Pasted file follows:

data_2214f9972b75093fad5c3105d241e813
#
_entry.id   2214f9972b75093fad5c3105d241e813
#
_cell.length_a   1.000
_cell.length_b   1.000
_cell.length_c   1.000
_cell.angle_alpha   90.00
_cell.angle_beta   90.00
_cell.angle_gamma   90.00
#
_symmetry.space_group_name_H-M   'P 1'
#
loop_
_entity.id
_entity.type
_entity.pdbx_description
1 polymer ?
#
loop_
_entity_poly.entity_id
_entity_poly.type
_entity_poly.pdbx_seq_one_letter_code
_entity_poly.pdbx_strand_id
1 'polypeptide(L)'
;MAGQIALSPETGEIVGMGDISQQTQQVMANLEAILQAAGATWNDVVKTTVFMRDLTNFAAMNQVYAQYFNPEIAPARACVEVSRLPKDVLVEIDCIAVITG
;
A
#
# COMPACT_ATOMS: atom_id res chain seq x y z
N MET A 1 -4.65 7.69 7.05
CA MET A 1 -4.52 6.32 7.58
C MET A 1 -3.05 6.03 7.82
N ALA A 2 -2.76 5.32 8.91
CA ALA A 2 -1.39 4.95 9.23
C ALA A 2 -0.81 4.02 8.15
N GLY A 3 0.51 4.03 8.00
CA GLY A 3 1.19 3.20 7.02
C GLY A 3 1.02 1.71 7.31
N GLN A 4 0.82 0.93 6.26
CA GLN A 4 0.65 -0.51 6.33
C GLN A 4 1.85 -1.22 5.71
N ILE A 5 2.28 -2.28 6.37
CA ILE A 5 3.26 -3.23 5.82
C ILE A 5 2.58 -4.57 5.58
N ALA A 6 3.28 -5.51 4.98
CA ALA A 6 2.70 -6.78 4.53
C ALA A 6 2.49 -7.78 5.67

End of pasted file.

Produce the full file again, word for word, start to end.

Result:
data_2214f9972b75093fad5c3105d241e813
#
_entry.id   2214f9972b75093fad5c3105d241e813
#
_cell.length_a   1.000
_cell.length_b   1.000
_cell.length_c   1.000
_cell.angle_alpha   90.00
_cell.angle_beta   90.00
_cell.angle_gamma   90.00
#
_symmetry.space_group_name_H-M   'P 1'
#
loop_
_entity.id
_entity.type
_entity.pdbx_description
1 polymer ?
#
loop_
_entity_poly.entity_id
_entity_poly.type
_entity_poly.pdbx_seq_one_letter_code
_entity_poly.pdbx_strand_id
1 'polypeptide(L)'
;MAGQIALSPETGEIVGMGDISQQTQQVMANLEAILQAAGATWNDVVKTTVFMRDLTNFAAMNQVYAQYFNPEIAPARACVEVSRLPKDVLVEIDCIAVITG
;
A
#
# COMPACT_ATOMS: atom_id res chain seq x y z
N MET A 1 -4.65 7.69 7.05
CA MET A 1 -4.52 6.32 7.58
C MET A 1 -3.05 6.03 7.82
N ALA A 2 -2.76 5.32 8.91
CA ALA A 2 -1.39 4.95 9.23
C ALA A 2 -0.81 4.02 8.15
N GLY A 3 0.51 4.03 8.00
CA GLY A 3 1.19 3.20 7.02
C GLY A 3 1.02 1.71 7.31
N GLN A 4 0.82 0.93 6.26
CA GLN A 4 0.65 -0.51 6.33
C GLN A 4 1.85 -1.22 5.71
N ILE A 5 2.28 -2.28 6.37
CA ILE A 5 3.26 -3.23 5.82
C ILE A 5 2.58 -4.57 5.58
N ALA A 6 3.28 -5.51 4.98
CA ALA A 6 2.70 -6.78 4.53
C ALA A 6 2.49 -7.78 5.67